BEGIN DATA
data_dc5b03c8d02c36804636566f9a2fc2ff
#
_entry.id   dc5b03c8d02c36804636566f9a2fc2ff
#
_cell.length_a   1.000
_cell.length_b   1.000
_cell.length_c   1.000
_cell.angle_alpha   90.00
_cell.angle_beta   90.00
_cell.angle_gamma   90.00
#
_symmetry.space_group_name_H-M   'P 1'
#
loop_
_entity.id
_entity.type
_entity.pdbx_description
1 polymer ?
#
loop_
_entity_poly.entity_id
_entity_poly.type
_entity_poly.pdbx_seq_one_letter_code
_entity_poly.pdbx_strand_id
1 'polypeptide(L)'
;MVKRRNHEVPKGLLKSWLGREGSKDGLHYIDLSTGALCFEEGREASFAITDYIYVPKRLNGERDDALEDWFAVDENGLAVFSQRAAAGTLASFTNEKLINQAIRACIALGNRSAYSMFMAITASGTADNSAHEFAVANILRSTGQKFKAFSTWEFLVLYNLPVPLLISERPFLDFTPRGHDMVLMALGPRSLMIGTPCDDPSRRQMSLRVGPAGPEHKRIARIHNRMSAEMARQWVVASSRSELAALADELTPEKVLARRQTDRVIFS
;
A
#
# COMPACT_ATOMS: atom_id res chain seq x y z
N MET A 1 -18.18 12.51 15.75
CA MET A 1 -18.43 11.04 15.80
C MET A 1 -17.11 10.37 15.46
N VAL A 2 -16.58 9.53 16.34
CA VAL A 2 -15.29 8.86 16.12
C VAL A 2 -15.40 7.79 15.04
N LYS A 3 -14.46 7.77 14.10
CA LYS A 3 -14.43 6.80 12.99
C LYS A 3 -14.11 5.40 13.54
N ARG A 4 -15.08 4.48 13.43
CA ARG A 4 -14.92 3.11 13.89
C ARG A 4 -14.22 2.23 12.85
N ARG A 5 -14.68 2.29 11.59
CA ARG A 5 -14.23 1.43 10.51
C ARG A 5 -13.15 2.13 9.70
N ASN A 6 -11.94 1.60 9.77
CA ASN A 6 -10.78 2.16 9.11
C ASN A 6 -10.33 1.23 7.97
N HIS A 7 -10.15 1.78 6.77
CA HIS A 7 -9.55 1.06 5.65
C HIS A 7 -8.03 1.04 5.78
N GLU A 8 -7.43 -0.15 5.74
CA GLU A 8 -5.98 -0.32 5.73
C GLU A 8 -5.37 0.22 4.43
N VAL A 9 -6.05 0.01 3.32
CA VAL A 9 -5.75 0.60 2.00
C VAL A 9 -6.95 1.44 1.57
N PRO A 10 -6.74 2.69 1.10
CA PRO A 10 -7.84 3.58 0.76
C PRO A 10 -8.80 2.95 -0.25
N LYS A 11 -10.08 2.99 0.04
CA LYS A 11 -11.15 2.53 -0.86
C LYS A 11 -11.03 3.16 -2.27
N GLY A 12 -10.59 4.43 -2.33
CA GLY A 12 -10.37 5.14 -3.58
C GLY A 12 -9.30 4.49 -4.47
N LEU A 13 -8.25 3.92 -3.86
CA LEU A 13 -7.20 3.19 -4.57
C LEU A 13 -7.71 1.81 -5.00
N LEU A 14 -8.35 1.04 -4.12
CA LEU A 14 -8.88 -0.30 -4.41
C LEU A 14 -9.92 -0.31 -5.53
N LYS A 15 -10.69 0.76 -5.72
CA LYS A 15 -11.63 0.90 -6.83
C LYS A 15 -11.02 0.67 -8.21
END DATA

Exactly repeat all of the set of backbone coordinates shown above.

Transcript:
data_dc5b03c8d02c36804636566f9a2fc2ff
#
_entry.id   dc5b03c8d02c36804636566f9a2fc2ff
#
_cell.length_a   1.000
_cell.length_b   1.000
_cell.length_c   1.000
_cell.angle_alpha   90.00
_cell.angle_beta   90.00
_cell.angle_gamma   90.00
#
_symmetry.space_group_name_H-M   'P 1'
#
loop_
_entity.id
_entity.type
_entity.pdbx_description
1 polymer ?
#
loop_
_entity_poly.entity_id
_entity_poly.type
_entity_poly.pdbx_seq_one_letter_code
_entity_poly.pdbx_strand_id
1 'polypeptide(L)'
;MVKRRNHEVPKGLLKSWLGREGSKDGLHYIDLSTGALCFEEGREASFAITDYIYVPKRLNGERDDALEDWFAVDENGLAVFSQRAAAGTLASFTNEKLINQAIRACIALGNRSAYSMFMAITASGTADNSAHEFAVANILRSTGQKFKAFSTWEFLVLYNLPVPLLISERPFLDFTPRGHDMVLMALGPRSLMIGTPCDDPSRRQMSLRVGPAGPEHKRIARIHNRMSAEMARQWVVASSRSELAALADELTPEKVLARRQTDRVIFS
;
A
#
# COMPACT_ATOMS: atom_id res chain seq x y z
N MET A 1 -18.18 12.51 15.75
CA MET A 1 -18.43 11.04 15.80
C MET A 1 -17.11 10.37 15.46
N VAL A 2 -16.58 9.53 16.34
CA VAL A 2 -15.29 8.86 16.12
C VAL A 2 -15.40 7.79 15.04
N LYS A 3 -14.46 7.77 14.10
CA LYS A 3 -14.43 6.80 12.99
C LYS A 3 -14.11 5.40 13.54
N ARG A 4 -15.08 4.48 13.43
CA ARG A 4 -14.92 3.11 13.89
C ARG A 4 -14.22 2.23 12.85
N ARG A 5 -14.68 2.29 11.59
CA ARG A 5 -14.23 1.43 10.51
C ARG A 5 -13.15 2.13 9.70
N ASN A 6 -11.94 1.60 9.77
CA ASN A 6 -10.78 2.16 9.11
C ASN A 6 -10.33 1.23 7.97
N HIS A 7 -10.15 1.78 6.77
CA HIS A 7 -9.55 1.06 5.65
C HIS A 7 -8.03 1.04 5.78
N GLU A 8 -7.43 -0.15 5.74
CA GLU A 8 -5.98 -0.32 5.73
C GLU A 8 -5.37 0.22 4.43
N VAL A 9 -6.05 0.01 3.32
CA VAL A 9 -5.75 0.60 2.00
C VAL A 9 -6.95 1.44 1.57
N PRO A 10 -6.74 2.69 1.10
CA PRO A 10 -7.84 3.58 0.76
C PRO A 10 -8.80 2.95 -0.25
N LYS A 11 -10.08 2.99 0.04
CA LYS A 11 -11.15 2.53 -0.86
C LYS A 11 -11.03 3.16 -2.27
N GLY A 12 -10.59 4.43 -2.33
CA GLY A 12 -10.37 5.14 -3.58
C GLY A 12 -9.30 4.49 -4.47
N LEU A 13 -8.25 3.92 -3.86
CA LEU A 13 -7.20 3.19 -4.57
C LEU A 13 -7.71 1.81 -5.00
N LEU A 14 -8.35 1.04 -4.12
CA LEU A 14 -8.88 -0.30 -4.41
C LEU A 14 -9.92 -0.31 -5.53
N LYS A 15 -10.69 0.76 -5.72
CA LYS A 15 -11.63 0.90 -6.83
C LYS A 15 -11.02 0.67 -8.21